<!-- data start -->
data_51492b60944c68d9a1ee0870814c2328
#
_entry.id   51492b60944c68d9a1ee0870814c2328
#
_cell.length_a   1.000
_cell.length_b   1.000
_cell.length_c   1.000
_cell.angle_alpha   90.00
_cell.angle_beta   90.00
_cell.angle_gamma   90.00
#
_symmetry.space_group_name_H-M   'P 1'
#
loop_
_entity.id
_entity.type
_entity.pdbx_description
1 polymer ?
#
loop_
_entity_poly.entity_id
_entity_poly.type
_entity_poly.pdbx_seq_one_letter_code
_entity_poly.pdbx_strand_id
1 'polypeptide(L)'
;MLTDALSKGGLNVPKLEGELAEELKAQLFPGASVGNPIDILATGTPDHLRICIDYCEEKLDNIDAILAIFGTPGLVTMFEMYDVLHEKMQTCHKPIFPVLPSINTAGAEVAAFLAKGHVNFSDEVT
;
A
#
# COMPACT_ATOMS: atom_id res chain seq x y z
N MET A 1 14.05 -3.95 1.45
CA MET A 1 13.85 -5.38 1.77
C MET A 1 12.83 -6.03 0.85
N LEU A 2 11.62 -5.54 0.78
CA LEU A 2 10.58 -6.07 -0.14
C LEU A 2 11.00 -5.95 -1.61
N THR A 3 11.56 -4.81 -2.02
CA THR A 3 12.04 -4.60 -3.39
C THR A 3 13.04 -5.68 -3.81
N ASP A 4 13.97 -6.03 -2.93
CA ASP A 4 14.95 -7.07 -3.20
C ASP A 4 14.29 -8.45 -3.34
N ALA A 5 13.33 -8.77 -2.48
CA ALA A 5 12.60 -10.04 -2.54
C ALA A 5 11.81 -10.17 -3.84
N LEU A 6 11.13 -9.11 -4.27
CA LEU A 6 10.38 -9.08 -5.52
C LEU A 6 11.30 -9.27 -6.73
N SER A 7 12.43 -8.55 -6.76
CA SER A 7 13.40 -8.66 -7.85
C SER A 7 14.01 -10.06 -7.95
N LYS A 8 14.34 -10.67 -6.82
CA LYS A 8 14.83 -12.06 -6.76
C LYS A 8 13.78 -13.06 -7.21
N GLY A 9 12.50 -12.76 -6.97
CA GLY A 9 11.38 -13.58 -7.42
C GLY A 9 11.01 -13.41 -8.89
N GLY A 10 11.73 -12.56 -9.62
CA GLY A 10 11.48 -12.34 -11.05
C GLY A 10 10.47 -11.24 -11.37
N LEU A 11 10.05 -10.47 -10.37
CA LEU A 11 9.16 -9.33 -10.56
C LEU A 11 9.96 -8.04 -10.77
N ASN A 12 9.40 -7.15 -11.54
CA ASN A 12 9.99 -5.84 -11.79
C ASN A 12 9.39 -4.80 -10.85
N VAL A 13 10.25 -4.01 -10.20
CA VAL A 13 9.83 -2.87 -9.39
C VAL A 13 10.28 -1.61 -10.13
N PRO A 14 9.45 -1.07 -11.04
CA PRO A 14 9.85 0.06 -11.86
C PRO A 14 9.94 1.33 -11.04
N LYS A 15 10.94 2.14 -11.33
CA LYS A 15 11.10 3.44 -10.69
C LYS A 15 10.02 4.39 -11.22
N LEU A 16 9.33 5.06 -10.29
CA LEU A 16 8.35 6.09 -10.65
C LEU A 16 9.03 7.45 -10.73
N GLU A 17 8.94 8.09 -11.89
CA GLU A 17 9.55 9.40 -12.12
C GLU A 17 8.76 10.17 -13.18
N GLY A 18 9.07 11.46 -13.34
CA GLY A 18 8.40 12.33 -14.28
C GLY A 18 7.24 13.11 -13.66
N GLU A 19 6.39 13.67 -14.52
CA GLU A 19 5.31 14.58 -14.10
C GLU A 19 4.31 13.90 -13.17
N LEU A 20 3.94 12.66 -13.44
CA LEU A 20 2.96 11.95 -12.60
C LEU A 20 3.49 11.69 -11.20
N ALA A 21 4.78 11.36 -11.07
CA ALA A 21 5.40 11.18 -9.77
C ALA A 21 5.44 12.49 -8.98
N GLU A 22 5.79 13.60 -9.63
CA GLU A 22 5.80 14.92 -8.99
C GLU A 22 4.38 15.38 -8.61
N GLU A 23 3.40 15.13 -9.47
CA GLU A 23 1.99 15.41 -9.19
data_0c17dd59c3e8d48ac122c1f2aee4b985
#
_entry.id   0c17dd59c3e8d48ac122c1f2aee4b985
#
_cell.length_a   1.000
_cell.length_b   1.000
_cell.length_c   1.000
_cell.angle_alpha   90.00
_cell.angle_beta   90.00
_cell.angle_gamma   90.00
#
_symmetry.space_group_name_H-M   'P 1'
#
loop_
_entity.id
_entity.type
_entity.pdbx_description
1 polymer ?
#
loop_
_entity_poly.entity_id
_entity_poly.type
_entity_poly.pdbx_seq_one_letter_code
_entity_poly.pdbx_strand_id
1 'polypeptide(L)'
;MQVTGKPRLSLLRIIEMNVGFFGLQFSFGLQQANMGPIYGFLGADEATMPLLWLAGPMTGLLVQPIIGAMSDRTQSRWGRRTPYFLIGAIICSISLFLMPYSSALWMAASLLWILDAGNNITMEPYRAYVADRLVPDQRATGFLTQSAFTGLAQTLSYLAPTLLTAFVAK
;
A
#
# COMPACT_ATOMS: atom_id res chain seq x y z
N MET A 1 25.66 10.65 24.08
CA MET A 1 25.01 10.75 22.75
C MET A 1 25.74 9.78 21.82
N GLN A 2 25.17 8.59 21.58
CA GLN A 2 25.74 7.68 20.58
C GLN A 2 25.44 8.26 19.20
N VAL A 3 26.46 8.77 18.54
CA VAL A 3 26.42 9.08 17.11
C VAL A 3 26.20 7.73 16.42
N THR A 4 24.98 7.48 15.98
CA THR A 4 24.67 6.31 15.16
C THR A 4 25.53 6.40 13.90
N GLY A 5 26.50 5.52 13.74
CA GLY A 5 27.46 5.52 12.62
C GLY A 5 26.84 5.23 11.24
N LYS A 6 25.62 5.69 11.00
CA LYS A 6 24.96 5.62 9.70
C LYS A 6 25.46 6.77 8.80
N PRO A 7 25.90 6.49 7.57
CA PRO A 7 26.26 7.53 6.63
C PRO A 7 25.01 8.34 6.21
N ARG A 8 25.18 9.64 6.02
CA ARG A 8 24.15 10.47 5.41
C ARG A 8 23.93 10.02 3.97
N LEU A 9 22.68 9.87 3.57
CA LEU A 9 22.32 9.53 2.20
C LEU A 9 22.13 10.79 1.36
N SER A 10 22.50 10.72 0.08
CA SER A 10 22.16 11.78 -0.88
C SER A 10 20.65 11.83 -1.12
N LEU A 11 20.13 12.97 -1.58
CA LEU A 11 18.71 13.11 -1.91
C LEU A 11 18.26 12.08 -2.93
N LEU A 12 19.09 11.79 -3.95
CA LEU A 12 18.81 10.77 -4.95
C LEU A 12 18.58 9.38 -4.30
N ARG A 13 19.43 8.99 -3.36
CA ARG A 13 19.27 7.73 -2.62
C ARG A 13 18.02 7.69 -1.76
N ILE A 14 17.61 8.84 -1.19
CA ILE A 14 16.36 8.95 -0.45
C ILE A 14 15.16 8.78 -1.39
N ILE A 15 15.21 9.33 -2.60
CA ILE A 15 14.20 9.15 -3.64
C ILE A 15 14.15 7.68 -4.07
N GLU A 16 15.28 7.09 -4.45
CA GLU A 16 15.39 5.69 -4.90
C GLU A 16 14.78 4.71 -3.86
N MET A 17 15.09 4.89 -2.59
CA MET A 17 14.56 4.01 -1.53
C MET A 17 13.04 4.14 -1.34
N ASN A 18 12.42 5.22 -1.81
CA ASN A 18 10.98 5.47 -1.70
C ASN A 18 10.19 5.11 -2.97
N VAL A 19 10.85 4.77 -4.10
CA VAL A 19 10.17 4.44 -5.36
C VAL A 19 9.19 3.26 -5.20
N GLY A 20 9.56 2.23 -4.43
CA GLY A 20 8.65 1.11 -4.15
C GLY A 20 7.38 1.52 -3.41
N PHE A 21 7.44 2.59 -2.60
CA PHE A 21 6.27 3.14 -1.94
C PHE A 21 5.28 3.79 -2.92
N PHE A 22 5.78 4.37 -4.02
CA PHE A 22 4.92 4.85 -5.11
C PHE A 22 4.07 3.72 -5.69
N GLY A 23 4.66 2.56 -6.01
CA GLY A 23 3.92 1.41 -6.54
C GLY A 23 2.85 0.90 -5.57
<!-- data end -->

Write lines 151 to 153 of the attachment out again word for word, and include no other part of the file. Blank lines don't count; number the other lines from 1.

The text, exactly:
CA ARG A 8 24.15 10.47 5.41
C ARG A 8 23.93 10.02 3.97
N LEU A 9 22.68 9.87 3.57